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  Herb Strewing For Deodorizing, Protecting Health and Remembering Wedding Vows

      In England there was an official profession called the "Royal Herb Strewer". This was a hand me down title derived over the centuries from the Romans who had similar positions for the presentation of the Emperor to the massses. One of the primary duties of the Roman Strewer was to lead the Emperor's entourage down the stone roads strewing herbs, generally rosemary, in front of the Emperor and his entourage. As the Emperor's entourage marched they crushed the rosemary and out wafted the "Imperial Scents" of the Emperor. Not only practical but one of the first uses of fragrance for marketing purposes.

   The primary duties of the Royal herb strewer included distributing herbs and flowers throughout the royal apartments in order to mask the unpleasant odors of living in a city. The Royal family often had many residences within the city and the sanitation practices, or lack thereof, made the smells unbearable. Many herbs were used, along with straw for their aromatic and insect repelling properties.

   Horses and other livestock were crucial to the Royal family. The stable areas would use straw for the absorbent properties and herbs such as pennyroyal for the insect repelling properties spread liberally throughout the stable areas. The animals were allowed an area to rest without the incessant insect biting and once the Royals were ready to move on the fleas and other insects would not attack them as they saddled on the horses or in the carriages.

   Strewing herbs were used in all areas of the households, not only by the Royalty but also the common masses. The dining, kitchen and bedrooms were liberally strewn with herbs adding to the environmental enjoyment. Also since the masses often lived in houses with thatched roofs, it was important to keep the insects living in the roofs from venturing down into the home. Insect repelling fragrances would waft upward and the roof was not the best place for the insects to live. As the family members walked on the herbs in the home the fragrances were released and upwards they went, not only to the delight of the residents, but to the detriment of the fleas and ticks.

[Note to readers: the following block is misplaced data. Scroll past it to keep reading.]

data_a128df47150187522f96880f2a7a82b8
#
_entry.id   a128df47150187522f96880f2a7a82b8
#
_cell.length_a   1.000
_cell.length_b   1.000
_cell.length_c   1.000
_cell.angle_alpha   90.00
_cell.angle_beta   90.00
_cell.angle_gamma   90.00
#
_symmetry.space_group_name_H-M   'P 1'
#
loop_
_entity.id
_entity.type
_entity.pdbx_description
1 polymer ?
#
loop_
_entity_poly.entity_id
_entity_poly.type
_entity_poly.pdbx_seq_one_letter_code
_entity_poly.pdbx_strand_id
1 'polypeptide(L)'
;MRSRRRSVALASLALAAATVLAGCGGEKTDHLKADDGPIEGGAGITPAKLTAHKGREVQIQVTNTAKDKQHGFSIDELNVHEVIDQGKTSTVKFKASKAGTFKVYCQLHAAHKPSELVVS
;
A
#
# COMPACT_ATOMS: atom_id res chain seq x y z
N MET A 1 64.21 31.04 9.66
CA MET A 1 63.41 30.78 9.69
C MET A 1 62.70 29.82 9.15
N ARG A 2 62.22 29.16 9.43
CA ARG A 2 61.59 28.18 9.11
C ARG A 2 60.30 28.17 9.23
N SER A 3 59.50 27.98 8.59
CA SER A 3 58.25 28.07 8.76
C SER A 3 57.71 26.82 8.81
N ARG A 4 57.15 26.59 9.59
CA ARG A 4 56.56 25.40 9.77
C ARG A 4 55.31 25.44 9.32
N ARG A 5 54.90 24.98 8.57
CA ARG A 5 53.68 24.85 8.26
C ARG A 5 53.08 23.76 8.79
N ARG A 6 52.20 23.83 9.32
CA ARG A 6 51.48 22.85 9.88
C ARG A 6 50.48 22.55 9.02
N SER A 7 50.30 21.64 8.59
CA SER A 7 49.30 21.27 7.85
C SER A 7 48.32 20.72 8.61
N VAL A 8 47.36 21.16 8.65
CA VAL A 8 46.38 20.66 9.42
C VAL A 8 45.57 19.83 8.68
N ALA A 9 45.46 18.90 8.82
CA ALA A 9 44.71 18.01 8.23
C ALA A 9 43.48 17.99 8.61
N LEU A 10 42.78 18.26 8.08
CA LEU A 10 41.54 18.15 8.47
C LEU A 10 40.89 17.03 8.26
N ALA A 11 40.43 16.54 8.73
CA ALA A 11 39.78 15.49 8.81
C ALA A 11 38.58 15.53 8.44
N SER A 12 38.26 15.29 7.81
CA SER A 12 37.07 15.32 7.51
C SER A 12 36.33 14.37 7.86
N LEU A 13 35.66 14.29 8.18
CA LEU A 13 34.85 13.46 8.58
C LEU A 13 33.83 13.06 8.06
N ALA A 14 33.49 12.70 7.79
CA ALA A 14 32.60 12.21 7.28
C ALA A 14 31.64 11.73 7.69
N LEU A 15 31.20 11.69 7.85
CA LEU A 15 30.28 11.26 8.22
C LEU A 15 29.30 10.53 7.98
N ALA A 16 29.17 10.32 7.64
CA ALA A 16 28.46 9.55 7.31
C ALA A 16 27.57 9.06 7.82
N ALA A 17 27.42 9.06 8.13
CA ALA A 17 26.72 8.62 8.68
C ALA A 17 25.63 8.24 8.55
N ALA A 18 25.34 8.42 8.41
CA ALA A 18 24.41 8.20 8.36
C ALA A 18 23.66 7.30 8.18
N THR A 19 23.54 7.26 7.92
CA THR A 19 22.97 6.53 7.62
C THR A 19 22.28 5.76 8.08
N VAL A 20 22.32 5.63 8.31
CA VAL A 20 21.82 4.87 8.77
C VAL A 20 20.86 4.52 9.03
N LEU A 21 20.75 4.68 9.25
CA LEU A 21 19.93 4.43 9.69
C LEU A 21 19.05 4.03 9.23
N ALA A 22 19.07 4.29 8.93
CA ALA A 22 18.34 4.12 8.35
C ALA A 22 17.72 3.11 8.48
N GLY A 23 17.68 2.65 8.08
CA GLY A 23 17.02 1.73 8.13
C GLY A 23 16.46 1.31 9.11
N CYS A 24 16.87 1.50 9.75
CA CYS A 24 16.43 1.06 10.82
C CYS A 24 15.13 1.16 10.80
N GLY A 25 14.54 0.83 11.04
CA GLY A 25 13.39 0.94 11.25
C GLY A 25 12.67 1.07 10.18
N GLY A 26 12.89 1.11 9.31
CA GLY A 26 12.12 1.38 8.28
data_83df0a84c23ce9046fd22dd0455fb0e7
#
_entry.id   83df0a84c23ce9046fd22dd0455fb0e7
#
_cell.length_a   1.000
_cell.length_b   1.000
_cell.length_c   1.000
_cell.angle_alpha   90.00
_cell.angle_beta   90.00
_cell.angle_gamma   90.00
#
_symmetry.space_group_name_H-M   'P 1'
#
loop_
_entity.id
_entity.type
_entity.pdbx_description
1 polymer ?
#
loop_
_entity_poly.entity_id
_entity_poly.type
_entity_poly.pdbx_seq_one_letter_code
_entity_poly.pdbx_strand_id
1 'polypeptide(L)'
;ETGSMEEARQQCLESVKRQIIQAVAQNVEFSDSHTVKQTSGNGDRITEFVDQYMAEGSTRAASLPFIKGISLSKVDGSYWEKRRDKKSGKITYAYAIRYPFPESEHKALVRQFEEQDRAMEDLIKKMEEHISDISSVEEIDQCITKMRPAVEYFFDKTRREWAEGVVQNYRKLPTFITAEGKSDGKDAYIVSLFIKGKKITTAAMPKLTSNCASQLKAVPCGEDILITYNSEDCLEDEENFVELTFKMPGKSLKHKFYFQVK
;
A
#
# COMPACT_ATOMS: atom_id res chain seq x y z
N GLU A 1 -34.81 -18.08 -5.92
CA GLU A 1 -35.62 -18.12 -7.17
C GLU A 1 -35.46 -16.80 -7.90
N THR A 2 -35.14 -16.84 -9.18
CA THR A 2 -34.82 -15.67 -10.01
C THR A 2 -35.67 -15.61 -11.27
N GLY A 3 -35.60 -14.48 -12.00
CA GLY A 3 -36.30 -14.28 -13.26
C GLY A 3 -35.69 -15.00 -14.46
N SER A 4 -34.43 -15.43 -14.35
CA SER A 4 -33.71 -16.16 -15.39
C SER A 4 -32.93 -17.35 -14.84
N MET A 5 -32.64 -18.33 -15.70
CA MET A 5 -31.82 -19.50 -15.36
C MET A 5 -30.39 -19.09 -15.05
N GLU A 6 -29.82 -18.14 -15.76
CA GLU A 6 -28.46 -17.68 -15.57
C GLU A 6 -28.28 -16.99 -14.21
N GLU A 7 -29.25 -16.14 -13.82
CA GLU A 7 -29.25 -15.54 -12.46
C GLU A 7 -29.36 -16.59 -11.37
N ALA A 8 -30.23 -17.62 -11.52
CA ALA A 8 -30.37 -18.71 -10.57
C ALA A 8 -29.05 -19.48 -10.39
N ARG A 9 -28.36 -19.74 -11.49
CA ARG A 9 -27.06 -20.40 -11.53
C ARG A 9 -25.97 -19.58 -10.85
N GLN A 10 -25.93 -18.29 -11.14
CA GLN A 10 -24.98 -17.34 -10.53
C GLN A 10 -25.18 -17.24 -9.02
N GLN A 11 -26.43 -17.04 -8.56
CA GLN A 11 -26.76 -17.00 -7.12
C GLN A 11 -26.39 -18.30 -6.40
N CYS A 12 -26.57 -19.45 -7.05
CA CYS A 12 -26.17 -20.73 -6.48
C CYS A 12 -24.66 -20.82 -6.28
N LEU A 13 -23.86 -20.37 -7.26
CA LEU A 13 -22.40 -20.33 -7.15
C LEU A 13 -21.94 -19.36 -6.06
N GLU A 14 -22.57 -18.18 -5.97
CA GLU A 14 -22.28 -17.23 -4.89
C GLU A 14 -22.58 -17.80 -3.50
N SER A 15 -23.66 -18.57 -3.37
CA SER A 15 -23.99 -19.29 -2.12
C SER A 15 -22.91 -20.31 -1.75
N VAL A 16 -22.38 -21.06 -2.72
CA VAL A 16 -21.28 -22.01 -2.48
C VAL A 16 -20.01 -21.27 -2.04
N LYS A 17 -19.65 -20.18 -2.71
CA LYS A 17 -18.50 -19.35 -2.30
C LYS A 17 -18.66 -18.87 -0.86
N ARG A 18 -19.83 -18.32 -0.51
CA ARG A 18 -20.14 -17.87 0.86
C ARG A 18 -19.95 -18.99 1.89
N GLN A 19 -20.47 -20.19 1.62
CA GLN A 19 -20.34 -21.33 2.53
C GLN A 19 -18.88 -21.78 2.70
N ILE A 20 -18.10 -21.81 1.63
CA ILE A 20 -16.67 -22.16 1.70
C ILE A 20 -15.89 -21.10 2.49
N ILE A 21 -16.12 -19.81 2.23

The attire of the day was often women wearing long, voluminous skirts that trailed behind them. Rather than having grass lawns it was common to have lawns liberally planted with thyme, Thymus serphyllum, and the long tails would pick up the essential oils on the dress after the lady had walked over the thyme and released the fragrant oils. The smell was rather pleasant, and some of the oils were captured and retained by the long dress prolonging the delightful scents.

   The "planted seat" was also designed to scent clothing. It was created of carved stone and appeared much like a heavy church pew. The seat was hollowed out into a cavity about 6 inches deep and into this was packed earth planted with either chamomile or thyme. When a person sat down and crushed the plants, resulting oils soaked into breeches or skirts. The seat would be replenished as needed but did require high degree of maintenance to keep it watered and fertilized. Eventually potpourri would replace the "live planted seat" and the potpourri changed seasonally.

   One of the common practices today of herb strewing is in weddings where once again rosemary is strewn, rather than throwing rice. Of course the rosemary smells better but the real reason is the historical reason for rosemary, the herb of remembrance.

Remember those wedding vows!!!

Bob Johnson is and HerbFest founder.

Herbfest has a free interesting weekly snippet of herbal lore and legend sent to subscribers on interesting tidbits of herbal history. The phrases, "caught red handed", getting the "cold shoulder", eating "humble pie" are discussed in the historical context. Also receive herbal tips, cooking recipes, herb crafting tips for free. To sign up go to:

The Herbfest is held in Wake Forest, N.C. for 10 days starting the first Friday following April 15th yearly. It's family friendly, lifestyle festival with free herbal seminars ranging from cooking to medicinal, organic composting and organic gardening.

Foods on site are herbally inspired, local microbrewery beers available, live free entertainment and the largest selection of organically grown herbs and vegetables East of Mississippi. For more information go to the web site,

The phone number for the HerbFest is 1-800-937-3993, toll free.

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